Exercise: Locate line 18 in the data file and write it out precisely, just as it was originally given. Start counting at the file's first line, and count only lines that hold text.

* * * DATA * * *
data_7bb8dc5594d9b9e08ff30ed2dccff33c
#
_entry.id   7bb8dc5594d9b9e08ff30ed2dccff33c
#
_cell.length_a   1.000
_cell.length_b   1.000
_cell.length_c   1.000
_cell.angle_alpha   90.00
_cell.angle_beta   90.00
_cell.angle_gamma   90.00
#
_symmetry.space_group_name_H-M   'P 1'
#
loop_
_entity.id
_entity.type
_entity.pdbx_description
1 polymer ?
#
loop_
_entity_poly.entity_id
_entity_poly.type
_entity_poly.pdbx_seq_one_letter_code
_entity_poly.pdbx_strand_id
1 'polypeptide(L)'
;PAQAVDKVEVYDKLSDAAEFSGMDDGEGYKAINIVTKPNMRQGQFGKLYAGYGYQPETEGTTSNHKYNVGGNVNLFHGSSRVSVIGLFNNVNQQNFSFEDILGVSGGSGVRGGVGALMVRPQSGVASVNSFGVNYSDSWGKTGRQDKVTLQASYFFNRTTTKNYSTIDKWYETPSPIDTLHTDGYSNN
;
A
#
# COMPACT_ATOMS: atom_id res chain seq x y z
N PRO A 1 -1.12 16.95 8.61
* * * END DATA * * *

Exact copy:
1 polymer ?